There is an assumption that is easy to make about health advice: that the health of the person giving advice is a good test of the correctness of their theories. This is a terrible mistake.
Here are a couple of reasons why it is a mistake:
It conflates what people advocate with what they do.
This goes in two directions. Someone could advocate something that they don’t adhere to, or they could adhere to it but do something else that, known to them or not, changes the outcome.
For example, someone could claim to gain fat on a very low carb diet, but not realise that those high-protein peanuts they are eating have signficant carbohydrate in them. Or, on the other hand, they could claim great loss, but not mention that were also taking a hormone that turned out to have made all the difference.
It doesn’t take into account what the person is struggling with.
Someone with a strong genetic propensity to gain fat and who has been obese for a long time is simply never going to have the results from a fat loss intervention that someone with a more moderate genetic risk who has not ever been fat.
A hard gainer is never going to get as bulked up as a natural bodybuilder type, even if they find the perfect protocol.
This latter problem would even seem to suggest that people who struggle or have struggled with health problems are better judges of what works and what doesn’t. There is some truth to this: If someone with a health problem manages to improve it, that positive outcome suggests that someone else in the same position might also see improvement following the same plan.
Moreover, sick people, fat people, people who can’t meet their goals through mainstream advice are often more likely than others to hit upon fundamental scientific misconceptions that are holding them back, or new therapies that are incredibly effective. And yet, a person who has recovered from severe diabetes, for example, may still have health measurements that don’t inspire great confidence in someone who is starting out with less severe issues.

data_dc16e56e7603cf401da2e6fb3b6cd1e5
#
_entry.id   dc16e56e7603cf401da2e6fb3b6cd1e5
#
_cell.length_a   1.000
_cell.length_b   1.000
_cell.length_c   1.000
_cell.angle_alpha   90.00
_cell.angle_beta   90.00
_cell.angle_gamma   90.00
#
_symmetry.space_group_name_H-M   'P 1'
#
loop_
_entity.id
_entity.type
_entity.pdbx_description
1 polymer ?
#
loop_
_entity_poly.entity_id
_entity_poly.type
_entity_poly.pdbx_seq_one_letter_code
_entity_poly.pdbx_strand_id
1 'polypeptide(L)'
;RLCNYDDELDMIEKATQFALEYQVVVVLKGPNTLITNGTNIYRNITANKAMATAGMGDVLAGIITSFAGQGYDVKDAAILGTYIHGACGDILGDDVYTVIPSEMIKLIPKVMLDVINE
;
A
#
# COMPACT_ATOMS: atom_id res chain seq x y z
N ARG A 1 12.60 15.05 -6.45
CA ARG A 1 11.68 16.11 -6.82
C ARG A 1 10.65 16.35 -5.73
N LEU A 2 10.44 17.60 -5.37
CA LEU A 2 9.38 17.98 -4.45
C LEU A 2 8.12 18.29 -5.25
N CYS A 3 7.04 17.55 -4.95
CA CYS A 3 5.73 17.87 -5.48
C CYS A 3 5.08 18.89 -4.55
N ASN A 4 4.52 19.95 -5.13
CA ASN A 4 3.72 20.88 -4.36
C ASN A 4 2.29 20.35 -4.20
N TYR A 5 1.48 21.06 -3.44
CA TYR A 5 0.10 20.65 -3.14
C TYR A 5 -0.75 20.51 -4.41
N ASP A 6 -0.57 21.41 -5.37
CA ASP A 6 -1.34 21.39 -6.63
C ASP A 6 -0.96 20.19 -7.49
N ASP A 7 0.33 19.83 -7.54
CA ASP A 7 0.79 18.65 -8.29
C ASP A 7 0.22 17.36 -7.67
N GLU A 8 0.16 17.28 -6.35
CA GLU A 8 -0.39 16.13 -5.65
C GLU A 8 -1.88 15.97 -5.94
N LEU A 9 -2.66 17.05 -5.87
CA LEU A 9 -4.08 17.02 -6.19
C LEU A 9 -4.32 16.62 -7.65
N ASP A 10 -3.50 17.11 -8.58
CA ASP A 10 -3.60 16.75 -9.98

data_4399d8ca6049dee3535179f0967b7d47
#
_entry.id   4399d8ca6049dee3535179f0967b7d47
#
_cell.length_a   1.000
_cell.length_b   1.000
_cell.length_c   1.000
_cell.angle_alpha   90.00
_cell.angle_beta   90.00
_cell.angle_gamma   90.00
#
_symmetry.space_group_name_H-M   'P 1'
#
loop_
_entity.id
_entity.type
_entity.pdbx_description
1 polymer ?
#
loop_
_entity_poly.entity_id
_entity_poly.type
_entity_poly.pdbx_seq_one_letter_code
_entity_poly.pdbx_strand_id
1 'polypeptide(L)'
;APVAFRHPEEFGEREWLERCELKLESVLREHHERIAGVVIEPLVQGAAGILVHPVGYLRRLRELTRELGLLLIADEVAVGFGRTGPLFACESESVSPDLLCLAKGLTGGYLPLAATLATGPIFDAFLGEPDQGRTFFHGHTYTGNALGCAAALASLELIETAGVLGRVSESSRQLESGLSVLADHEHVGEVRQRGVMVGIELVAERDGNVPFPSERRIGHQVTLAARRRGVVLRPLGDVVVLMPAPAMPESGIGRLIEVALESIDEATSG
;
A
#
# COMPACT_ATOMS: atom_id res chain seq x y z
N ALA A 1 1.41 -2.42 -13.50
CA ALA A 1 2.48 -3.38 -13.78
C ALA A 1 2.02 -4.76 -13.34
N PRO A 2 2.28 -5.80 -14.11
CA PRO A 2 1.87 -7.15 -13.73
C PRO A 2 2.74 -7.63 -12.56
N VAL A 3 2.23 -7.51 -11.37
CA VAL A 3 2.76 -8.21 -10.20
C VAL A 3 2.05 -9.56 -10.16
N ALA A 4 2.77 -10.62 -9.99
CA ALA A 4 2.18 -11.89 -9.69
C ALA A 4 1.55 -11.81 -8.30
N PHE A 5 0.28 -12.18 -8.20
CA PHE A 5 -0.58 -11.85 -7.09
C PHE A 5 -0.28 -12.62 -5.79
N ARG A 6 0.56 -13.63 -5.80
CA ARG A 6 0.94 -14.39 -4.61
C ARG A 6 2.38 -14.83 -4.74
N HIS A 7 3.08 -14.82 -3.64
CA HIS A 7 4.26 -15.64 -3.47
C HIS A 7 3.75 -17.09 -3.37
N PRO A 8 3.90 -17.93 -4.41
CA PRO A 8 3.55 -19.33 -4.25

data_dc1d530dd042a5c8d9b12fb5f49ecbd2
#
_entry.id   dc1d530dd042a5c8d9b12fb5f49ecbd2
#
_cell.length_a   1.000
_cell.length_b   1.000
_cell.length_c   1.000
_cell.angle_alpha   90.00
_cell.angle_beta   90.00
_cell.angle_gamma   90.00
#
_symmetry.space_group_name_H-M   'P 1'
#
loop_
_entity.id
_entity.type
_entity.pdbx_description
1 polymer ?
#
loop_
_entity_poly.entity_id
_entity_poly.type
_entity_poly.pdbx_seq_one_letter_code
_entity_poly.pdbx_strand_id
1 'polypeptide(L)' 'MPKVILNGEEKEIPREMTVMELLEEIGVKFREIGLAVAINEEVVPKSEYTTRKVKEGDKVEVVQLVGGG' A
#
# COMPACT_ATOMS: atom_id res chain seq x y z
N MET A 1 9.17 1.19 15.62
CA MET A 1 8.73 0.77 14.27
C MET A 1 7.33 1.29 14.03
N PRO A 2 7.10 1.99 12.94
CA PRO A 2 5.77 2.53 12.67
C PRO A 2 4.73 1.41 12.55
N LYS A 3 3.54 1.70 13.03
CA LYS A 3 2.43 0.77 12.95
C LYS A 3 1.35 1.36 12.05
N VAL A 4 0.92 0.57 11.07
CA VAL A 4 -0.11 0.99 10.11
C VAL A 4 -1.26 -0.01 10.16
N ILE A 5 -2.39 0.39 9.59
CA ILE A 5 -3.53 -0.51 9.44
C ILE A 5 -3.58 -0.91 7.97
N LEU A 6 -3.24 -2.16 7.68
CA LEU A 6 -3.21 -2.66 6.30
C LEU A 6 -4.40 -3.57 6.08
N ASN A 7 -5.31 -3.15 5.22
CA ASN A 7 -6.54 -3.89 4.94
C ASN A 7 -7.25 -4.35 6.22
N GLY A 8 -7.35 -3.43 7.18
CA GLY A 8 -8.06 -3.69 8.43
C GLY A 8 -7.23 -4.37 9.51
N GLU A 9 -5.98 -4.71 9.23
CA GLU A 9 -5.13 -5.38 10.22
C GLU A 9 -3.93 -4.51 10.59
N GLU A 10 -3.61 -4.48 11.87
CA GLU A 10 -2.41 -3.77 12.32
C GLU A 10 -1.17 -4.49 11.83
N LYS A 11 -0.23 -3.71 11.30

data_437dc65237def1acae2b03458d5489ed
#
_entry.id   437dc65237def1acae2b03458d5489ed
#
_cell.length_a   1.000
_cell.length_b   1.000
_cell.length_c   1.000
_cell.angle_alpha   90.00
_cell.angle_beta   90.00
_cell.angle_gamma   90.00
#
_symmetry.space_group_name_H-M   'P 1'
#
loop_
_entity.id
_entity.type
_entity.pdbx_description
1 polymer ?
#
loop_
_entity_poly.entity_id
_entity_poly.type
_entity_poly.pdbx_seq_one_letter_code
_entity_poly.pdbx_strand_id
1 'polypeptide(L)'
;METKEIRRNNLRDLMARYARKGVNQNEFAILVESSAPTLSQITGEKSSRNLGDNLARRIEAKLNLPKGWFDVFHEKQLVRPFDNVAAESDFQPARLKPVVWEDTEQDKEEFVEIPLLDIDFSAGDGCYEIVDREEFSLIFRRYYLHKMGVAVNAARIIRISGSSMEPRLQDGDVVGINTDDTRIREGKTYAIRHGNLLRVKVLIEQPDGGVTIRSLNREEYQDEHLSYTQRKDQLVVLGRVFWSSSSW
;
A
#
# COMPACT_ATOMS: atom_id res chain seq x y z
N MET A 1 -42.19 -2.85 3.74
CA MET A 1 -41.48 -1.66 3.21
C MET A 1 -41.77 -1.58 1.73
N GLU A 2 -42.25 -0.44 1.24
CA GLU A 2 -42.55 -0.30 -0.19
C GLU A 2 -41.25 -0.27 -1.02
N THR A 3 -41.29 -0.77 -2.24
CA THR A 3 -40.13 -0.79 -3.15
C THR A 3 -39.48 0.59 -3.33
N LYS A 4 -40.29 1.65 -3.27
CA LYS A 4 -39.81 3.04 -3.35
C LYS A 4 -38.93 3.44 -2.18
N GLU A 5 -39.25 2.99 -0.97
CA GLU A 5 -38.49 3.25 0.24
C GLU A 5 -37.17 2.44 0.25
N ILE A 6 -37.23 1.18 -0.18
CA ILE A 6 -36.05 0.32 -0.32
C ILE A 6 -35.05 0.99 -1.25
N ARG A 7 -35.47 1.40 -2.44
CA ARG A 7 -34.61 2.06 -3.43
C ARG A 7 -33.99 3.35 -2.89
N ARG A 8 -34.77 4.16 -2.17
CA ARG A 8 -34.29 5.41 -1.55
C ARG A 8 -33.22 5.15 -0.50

However, this is also a mistake!
If you want to evaluate whether someone’s health advice is good, comparing where they started with where they are is a good starting heuristic, but it doesn’t take the place of evaluating scientific research. There can always be coincidences, or relevant information you are not aware of.
People who do health research and promote their conclusions are aware that their own health is under scrutiny. They can hold themselves up as positive anecdotes of what is possible, and they should.
Anecdotes, like observational correlations, are useful for generating hypotheses. A randomised controlled trial that refutes the hypothesis must be considered better evidence than an anecdote or even a correlation generated from a large data set. On the other hand, a negative anecdote can single-handedly refute certain kinds of scientific claim.
It bothers me when people criticise the theories of public figures based on their personal successes. It equally bothers me when people applaud those who have lucked out genetically, and who can basically do no wrong: they will look fantastic under a variety of abuses.
Take advice from fat people, if the advice is scientifically tenable.
Ignore advice from thin people if it doesn’t stand up to scrutiny.